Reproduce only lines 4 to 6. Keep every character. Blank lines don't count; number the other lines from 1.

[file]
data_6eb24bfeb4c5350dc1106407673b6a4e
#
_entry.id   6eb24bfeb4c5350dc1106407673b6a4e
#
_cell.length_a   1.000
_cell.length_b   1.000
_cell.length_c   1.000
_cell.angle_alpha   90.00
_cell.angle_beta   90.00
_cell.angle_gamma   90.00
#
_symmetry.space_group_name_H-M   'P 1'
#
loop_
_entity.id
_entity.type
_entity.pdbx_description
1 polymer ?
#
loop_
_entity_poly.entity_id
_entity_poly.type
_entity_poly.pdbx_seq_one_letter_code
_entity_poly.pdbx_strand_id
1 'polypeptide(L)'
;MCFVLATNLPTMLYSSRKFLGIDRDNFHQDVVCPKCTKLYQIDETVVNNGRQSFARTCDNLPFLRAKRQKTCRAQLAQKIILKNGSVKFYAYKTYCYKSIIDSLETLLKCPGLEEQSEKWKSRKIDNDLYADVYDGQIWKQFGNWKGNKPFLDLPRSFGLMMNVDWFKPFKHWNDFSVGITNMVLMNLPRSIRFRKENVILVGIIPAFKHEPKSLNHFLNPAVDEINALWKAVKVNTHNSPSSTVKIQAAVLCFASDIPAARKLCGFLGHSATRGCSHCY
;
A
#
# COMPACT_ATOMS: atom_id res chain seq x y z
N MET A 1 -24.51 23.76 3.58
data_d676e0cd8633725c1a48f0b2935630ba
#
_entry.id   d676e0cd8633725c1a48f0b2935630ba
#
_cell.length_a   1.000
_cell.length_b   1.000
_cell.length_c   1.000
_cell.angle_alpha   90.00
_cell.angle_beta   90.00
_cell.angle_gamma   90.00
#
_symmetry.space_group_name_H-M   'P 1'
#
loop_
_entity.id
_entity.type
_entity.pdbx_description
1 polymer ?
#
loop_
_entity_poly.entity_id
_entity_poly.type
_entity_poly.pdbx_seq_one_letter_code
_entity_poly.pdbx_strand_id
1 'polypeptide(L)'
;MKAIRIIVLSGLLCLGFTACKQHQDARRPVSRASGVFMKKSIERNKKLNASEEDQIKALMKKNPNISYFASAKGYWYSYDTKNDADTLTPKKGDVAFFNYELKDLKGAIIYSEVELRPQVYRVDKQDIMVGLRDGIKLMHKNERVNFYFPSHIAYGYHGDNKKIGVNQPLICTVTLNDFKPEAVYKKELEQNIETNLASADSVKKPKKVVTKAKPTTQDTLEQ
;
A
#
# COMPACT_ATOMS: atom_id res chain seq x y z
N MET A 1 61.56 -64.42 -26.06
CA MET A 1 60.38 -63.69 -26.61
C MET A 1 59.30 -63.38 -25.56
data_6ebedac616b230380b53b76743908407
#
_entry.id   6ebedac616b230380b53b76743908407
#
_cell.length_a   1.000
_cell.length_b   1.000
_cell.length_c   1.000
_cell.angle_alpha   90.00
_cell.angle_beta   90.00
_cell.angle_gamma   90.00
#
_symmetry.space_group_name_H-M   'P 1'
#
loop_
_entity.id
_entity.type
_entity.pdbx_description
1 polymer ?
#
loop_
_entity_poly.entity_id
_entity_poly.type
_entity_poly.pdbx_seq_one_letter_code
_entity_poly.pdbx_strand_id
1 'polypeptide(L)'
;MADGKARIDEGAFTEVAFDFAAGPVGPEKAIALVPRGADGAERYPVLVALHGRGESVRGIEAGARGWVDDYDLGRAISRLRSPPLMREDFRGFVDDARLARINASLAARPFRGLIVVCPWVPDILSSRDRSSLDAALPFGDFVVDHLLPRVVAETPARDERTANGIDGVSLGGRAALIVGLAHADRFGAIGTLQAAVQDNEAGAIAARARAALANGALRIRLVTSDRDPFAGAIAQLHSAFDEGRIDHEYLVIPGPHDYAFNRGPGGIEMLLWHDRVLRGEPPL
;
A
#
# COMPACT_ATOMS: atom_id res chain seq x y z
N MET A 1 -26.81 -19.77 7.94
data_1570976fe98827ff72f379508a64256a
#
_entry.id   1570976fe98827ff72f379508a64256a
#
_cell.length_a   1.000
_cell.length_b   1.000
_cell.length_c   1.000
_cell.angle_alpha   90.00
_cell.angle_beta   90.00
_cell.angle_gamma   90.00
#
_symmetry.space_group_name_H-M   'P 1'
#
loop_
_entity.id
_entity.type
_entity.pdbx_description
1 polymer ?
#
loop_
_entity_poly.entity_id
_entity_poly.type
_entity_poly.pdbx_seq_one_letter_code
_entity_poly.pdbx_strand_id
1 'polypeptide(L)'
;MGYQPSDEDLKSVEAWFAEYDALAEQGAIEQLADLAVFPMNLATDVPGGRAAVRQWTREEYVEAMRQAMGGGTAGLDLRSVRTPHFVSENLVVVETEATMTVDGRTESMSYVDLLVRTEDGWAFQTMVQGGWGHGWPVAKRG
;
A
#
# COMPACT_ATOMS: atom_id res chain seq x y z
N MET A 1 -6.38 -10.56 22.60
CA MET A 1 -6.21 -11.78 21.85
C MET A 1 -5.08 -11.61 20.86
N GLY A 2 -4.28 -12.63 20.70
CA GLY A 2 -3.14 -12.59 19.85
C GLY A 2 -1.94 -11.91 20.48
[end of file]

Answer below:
#
_cell.length_a   1.000
_cell.length_b   1.000